Arriva London South bus drivers vote to strike, rejecting derisory 1.5 percent pay offer

Bus drivers at Arriva London South have voted emphatically to strike against a derisory pay offer of just 1.5 percent from one of the “Big Five” bus operators in the country, Arriva UK Bus.

Around 1,000 bus drivers at four garages in south London—Brixton, Norwood, Thornton Heath and Croydon—who are members of Unite, returned a mandate for strike action by a majority of over 95 percent.

The strike action will commence with a one-day stoppage on March 21, followed by a two-day stoppage from March 28, impacting bus routes across central and south London.

Unite General Secretary Sharon Graham has described Arriva’s pay offer as “pathetic,”,while regional officer John Murphy described it as “insulting.” But Unite has again refused table a pay demand of its own. In May last year, a Unite briefing paper calculated wages for bus drivers should increase by 9.8 percent to cover real cost-of-living increases. But the union has continued to enforce below-inflation pay deals while inflation has since risen to a 30-year high of 7.8 percent (RPI).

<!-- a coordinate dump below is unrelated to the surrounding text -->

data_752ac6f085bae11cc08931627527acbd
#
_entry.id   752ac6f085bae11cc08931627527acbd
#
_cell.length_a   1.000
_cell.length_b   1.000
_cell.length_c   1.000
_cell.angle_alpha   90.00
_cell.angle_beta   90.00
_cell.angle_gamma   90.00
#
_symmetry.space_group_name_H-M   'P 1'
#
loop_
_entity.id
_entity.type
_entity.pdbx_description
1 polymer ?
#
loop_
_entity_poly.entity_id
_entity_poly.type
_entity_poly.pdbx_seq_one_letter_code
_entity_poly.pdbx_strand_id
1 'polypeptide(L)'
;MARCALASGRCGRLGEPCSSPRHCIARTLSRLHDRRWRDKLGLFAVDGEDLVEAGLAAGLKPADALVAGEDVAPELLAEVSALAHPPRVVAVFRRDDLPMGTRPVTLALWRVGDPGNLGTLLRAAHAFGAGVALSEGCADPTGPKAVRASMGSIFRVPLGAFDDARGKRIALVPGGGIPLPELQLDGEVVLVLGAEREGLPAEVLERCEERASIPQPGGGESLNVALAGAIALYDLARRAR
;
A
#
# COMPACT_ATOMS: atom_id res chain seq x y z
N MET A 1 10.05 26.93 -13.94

Unite is not preparing for a fight but offering its services to Arriva to prevent one. Murphy’s comments in a March 8 press release announcing the strike, amounted to a begging letter to the company: “Even at this late stage, delays and disruption across London can be avoided if Arriva is prepared to make a realistic pay offer and returns to the negotiating table.”

Unite is already downscaling strike action so the company does not confront unified action. The same press release contains a footnote that bus drivers at two garages who were part of the dispute will not participate in the strike: “The proposed disputes involving Arriva workers at the Dartford and Grays depots have been resolved after the drivers accepted improved pay offers.”

No details are provided of these “improved offers” whose only purpose is to facilitate a divide and rule policy.